Update, 2/19/17, 5:36am PT: Dacuda now has an official (but rather short) statement confirming the acquisition. There are still almost no details, but a new tidbit is that the departing Dacuda team will apparently remain in Switzerland and will be led by Alexander Ilic, whose new role is GM Switzerland & Senior Director SW Engineering at Magic Leap. Current Dacuda CEO Peter Weigand will remain in his current role, leading the remaining productivity solutions wing of the company. Here is the statement in full:
Dacuda successfully sold its 3D division to mixed reality leader Magic Leap. The complete Dacuda 3D team joins Magic Leap to form its first European presence. The office in Zurich allows Magic Leap to further extend its leadership role in computer vision and deep learning technologies. Magic Leap Switzerland is led by Dacuda founder Alexander Ilic.Under the lead of Peter Weigand and Michael Born, Dacuda refocuses its activities on its successful productivity solutions with leading customers such as Sunrise, Crealogix, Unisys, and SITA.
Original article, published 2/17/17, 7:50am PT:
According to a cryptic Dacuda blog post, the company is divesting its 3D scanning assets and refocusing on its other projects. “Dacuda is refocusing its product portfolio on their well known Productivity Solutions,” reads the blog post in part. “Dacuda boasts a successful eight year track record in B2B solutions, with products such as the world’s first Scanner Mouse and the world’s fastest mobile ID Reader.”
A look through the LinkedIn profiles of several Dacuda employees show that they’re now employees of Magic Leap. These include Sven Johner, former Dacuda finance head; Martin Zahnert, senior manager of software engineering; Quim Sanchez and Benjamin Langmann, senior software engineers; Daniel Donatsch and João Faro, software engineers; and Executive Admin “Charizze W.”
A source confirmed that the above personnel moves are part of the acquisition, not a departure en masse from Dacuda, and that Magic Leap is indeed the acquirer.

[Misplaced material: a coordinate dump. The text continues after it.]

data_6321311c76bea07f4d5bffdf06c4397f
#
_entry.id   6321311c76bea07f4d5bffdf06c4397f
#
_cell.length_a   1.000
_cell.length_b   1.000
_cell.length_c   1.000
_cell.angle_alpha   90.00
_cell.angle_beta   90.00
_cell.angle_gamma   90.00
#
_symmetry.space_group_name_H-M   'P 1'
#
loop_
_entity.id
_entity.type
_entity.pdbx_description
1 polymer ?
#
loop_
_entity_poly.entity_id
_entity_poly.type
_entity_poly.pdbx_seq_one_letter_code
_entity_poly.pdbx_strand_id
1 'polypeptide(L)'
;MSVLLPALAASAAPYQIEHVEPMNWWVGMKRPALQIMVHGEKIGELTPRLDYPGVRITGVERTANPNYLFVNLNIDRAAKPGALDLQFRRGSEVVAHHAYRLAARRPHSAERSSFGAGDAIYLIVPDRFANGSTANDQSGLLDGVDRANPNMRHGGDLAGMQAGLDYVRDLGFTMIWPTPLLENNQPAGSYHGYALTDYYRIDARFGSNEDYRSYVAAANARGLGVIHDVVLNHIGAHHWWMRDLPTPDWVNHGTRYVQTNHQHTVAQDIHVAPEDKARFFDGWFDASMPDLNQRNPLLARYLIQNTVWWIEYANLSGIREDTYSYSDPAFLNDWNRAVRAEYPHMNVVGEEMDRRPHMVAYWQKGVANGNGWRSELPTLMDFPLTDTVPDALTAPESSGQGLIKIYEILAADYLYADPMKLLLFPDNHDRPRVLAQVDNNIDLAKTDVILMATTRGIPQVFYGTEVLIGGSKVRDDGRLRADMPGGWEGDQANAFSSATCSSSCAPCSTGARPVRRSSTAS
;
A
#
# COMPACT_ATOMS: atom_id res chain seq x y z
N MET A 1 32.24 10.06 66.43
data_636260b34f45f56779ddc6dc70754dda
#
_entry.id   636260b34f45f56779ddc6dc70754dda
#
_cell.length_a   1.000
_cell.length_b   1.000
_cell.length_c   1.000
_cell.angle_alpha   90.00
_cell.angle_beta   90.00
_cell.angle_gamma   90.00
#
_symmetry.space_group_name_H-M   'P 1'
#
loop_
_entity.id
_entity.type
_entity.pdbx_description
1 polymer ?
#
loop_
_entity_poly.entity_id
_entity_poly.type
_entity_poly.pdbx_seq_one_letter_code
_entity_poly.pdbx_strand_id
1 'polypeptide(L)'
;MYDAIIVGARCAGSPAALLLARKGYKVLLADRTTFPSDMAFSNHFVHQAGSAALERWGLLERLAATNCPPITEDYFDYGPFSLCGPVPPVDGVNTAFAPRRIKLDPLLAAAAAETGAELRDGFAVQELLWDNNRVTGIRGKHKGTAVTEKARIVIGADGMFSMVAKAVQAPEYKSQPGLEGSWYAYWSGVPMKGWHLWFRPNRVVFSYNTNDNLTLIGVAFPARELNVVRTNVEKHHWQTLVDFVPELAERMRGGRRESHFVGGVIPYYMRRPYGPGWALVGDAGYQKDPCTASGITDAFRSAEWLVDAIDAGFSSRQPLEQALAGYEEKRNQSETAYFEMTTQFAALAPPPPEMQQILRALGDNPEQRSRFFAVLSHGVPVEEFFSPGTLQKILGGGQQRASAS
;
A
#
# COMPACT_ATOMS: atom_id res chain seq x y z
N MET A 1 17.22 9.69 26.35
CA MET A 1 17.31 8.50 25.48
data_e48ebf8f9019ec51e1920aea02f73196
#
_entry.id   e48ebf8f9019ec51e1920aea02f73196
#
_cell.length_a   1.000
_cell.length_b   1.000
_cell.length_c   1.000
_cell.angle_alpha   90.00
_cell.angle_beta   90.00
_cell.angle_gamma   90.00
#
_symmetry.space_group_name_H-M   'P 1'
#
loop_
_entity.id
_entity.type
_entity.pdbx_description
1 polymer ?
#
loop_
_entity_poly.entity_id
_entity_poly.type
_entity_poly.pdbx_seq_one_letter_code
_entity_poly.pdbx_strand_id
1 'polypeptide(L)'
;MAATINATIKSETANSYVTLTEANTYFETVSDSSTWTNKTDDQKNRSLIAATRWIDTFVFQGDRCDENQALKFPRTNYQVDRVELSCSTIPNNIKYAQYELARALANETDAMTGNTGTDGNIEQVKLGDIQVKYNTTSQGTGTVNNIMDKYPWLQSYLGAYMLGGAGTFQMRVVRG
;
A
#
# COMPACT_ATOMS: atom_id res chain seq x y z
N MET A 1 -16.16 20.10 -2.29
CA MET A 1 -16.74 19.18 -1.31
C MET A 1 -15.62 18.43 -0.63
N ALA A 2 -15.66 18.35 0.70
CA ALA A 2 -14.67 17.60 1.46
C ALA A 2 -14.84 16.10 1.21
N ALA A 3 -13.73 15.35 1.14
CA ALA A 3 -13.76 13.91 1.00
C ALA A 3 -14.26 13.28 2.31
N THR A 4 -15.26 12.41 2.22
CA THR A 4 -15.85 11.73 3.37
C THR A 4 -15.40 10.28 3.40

Magic Leap is the great gamble of the XR world. Although it’s shown its mixed reality demos to only a chosen few, it has shown nothing publicly and almost nothing privately to the media. Even so, the company, which does not yet sell a product, has enjoyed an eye-popping $1.3 billion investment, including a cool half a billion from Google. The company has published demos of its tech in action, but it appears that some aspects of those have been faked. There’s also been essentially no mention of the company’s hardware.
All of the above makes Magic Leap a candidate for vaporware of the decade, yet those who have seen the demos continue to be sufficiently impressed that they’re throwing money and acclaim at the startup. We know, at least, that Dacuda’s technology works because we’ve seen in in action.
We can extrapolate a bit about how it may play into Magic Leap’s larger plans. Dacuda uses its SLAM Scan software and a technique called sensor fusion to perform inside-out, 6DoF, room scale tracking. We saw the tech in action on an otherwise unaltered iPhone--which is to say, any device with the requisite internal sensors and this software on board can perform this same room scale tracking. It’s plausible that Magic Leap will incorporate the software into its hardware and software stack to help enable world-scale 6DoF tracking.
Presently, Magic Leap’s acquisition of Dacuda has not been officially announced, so we don’t know any terms or conditions, including the price tag. It’s also unclear what will happen to the remaining Dacuda assets and employees, but we expect to learn more about it all within days or weeks.
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After the Google investment, I assumed it would just use Tango. Maybe they just want the patents, for strategic reasons, and Dacuda's SLAM team as a quick way to add skilled & knowledgeable workers to their staff.Reply
19313619 said:After the Google investment, I assumed it would just use Tango. Maybe they just want the patents, for strategic reasons, and Dacuda's SLAM team as a quick way to add skilled & knowledgeable workers to their staff.
I bet Google thought that too. ;)
On the other hand, as I understand it, Tango and SLAM are quite different beasts. Tango has multiple components (some specialized) plus software. SLAM just uses any smartphone camera plus software. They also have slightly different applications, too.
Tango is a software stack that sits atop various hardware to provide SLAM features in a consistent API. It's not tied to any particular CPU, GPU, or sensor hardware, as they've demonstrated by getting it running on x86 & ARM CPUs and Nvidia, Intel, & Qualcomm GPUs. Sensor hardware they've used includes ToF, structured light, and stereo.19313628 said:On the other hand, as I understand it, Tango and SLAM are quite different beasts. Tango has multiple components (some specialized) plus software. SLAM just uses any smartphone camera plus software.